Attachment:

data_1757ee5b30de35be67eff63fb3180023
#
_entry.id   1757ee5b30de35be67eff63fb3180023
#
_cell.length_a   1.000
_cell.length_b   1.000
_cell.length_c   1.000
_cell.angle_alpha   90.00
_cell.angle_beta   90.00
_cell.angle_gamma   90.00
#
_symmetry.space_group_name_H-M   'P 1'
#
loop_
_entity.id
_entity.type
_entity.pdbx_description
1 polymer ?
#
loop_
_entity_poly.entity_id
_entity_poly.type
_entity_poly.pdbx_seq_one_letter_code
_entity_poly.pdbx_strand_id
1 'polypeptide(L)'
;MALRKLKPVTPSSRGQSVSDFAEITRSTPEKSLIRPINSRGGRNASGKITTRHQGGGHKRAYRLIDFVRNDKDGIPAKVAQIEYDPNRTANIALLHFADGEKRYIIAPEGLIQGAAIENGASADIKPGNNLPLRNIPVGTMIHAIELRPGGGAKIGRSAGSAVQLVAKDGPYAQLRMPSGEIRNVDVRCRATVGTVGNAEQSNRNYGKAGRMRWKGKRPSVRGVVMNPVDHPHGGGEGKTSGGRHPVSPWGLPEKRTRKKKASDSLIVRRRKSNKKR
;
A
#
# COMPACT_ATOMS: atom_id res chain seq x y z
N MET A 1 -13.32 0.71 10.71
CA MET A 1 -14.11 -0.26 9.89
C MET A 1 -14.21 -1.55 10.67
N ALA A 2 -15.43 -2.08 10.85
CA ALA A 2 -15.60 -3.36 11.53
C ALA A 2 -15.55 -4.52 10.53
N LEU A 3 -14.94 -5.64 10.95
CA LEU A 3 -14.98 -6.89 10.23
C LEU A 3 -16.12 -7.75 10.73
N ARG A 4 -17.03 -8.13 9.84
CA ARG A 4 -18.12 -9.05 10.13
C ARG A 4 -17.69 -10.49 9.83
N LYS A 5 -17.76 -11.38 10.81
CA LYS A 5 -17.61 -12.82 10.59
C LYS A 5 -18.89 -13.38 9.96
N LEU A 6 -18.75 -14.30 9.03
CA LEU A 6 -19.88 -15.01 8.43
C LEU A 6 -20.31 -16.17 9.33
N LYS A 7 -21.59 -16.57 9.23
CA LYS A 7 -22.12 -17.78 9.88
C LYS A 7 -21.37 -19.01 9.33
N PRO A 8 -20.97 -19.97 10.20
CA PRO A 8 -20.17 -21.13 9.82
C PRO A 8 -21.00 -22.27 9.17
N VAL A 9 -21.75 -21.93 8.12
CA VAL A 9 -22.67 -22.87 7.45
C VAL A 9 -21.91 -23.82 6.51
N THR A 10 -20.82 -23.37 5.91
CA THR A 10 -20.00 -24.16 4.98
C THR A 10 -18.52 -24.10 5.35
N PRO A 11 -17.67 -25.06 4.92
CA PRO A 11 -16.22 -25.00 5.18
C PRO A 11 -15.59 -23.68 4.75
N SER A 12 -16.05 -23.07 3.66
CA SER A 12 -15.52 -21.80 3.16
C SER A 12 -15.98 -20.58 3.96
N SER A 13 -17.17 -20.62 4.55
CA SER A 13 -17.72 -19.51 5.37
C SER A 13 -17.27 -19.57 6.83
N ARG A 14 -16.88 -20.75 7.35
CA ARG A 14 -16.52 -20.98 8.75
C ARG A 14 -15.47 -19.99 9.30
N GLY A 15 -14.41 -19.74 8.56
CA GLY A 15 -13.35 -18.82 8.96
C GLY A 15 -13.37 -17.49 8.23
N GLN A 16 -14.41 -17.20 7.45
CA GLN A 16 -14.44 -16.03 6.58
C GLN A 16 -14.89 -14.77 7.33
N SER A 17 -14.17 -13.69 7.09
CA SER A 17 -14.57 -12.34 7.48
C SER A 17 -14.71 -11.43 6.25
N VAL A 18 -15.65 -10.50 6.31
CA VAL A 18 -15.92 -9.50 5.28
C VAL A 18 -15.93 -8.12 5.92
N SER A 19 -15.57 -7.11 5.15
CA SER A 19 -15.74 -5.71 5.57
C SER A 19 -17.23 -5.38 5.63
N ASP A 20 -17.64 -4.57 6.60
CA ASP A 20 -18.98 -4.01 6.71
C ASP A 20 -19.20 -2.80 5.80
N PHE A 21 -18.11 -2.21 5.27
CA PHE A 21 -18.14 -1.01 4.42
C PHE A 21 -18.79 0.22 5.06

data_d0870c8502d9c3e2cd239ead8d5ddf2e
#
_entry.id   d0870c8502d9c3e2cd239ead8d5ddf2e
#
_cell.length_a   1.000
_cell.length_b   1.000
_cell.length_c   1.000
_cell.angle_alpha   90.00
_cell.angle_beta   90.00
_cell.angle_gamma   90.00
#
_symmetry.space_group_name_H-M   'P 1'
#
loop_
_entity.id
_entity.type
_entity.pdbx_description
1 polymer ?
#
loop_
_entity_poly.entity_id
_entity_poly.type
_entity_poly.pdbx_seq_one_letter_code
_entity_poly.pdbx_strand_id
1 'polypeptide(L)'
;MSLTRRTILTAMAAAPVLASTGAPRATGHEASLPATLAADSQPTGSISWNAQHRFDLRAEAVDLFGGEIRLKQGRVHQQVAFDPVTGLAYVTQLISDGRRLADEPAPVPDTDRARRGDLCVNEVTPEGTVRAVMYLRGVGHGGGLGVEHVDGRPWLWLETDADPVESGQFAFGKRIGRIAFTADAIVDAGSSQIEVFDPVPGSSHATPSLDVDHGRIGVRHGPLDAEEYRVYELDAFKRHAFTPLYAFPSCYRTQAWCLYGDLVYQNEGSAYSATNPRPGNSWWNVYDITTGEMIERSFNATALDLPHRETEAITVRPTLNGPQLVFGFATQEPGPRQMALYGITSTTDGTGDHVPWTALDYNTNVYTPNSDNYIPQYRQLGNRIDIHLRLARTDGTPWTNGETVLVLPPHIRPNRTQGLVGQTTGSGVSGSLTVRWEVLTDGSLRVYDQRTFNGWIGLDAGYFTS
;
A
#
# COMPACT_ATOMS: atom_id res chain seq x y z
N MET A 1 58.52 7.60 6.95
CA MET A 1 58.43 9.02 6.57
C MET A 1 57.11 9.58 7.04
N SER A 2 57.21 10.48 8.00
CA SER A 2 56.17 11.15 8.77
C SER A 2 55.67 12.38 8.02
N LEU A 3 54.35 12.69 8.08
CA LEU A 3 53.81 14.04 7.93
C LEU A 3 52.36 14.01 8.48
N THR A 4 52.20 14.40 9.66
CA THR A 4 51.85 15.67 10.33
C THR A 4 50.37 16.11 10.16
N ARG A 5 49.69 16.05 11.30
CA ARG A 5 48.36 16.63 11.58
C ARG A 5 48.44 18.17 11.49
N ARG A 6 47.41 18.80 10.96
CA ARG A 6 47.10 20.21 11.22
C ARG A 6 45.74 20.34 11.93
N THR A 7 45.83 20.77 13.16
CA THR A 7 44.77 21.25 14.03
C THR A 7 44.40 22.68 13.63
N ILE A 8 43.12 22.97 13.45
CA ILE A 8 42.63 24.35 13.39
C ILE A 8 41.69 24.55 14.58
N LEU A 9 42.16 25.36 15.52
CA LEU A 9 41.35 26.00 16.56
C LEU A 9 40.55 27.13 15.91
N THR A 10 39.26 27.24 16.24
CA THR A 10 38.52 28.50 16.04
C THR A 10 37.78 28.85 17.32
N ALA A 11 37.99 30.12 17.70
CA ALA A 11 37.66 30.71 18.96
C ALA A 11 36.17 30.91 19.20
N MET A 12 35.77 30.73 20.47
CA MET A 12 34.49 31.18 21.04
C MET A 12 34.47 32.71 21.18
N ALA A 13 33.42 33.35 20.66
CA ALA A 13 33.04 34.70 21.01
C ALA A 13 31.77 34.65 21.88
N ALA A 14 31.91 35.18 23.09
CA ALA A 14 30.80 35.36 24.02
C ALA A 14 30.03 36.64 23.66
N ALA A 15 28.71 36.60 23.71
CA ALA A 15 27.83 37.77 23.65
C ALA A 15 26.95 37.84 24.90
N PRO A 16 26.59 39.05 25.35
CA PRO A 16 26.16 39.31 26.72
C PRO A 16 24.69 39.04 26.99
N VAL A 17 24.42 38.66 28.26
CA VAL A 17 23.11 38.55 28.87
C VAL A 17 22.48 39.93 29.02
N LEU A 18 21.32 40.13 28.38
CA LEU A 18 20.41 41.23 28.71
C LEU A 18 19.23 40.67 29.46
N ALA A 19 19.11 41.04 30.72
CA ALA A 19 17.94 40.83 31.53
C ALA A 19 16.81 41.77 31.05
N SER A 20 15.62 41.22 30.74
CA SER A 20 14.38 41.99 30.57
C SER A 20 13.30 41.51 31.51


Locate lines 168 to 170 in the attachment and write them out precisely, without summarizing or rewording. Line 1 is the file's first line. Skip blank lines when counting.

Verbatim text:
C ALA A 15 26.95 37.84 24.90
N PRO A 16 26.59 39.05 25.35
CA PRO A 16 26.16 39.31 26.72